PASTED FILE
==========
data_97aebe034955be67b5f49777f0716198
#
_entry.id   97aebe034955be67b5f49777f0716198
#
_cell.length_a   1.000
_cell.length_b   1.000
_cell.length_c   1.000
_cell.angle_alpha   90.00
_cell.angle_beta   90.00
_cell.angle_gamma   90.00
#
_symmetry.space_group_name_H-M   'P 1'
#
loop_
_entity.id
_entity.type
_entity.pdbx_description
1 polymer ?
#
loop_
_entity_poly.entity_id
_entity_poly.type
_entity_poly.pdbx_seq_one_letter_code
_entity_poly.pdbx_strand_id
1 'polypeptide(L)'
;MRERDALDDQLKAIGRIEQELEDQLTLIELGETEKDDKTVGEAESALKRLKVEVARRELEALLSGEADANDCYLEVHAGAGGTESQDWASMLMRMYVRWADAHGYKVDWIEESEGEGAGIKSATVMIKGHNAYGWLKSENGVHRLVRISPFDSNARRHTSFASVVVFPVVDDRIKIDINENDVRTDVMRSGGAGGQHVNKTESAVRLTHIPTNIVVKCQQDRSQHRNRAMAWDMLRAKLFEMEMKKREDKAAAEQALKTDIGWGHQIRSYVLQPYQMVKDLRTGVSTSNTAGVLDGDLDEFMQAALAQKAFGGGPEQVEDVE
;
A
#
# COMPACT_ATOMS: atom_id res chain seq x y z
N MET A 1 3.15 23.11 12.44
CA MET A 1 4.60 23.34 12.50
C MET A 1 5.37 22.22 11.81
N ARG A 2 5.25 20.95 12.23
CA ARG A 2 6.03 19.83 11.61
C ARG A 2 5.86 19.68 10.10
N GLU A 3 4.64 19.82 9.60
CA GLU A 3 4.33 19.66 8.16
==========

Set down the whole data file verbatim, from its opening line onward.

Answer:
data_97aebe034955be67b5f49777f0716198
#
_entry.id   97aebe034955be67b5f49777f0716198
#
_cell.length_a   1.000
_cell.length_b   1.000
_cell.length_c   1.000
_cell.angle_alpha   90.00
_cell.angle_beta   90.00
_cell.angle_gamma   90.00
#
_symmetry.space_group_name_H-M   'P 1'
#
loop_
_entity.id
_entity.type
_entity.pdbx_description
1 polymer ?
#
loop_
_entity_poly.entity_id
_entity_poly.type
_entity_poly.pdbx_seq_one_letter_code
_entity_poly.pdbx_strand_id
1 'polypeptide(L)'
;MRERDALDDQLKAIGRIEQELEDQLTLIELGETEKDDKTVGEAESALKRLKVEVARRELEALLSGEADANDCYLEVHAGAGGTESQDWASMLMRMYVRWADAHGYKVDWIEESEGEGAGIKSATVMIKGHNAYGWLKSENGVHRLVRISPFDSNARRHTSFASVVVFPVVDDRIKIDINENDVRTDVMRSGGAGGQHVNKTESAVRLTHIPTNIVVKCQQDRSQHRNRAMAWDMLRAKLFEMEMKKREDKAAAEQALKTDIGWGHQIRSYVLQPYQMVKDLRTGVSTSNTAGVLDGDLDEFMQAALAQKAFGGGPEQVEDVE
;
A
#
# COMPACT_ATOMS: atom_id res chain seq x y z
N MET A 1 3.15 23.11 12.44
CA MET A 1 4.60 23.34 12.50
C MET A 1 5.37 22.22 11.81
N ARG A 2 5.25 20.95 12.23
CA ARG A 2 6.03 19.83 11.61
C ARG A 2 5.86 19.68 10.10
N GLU A 3 4.64 19.82 9.60
CA GLU A 3 4.33 19.66 8.16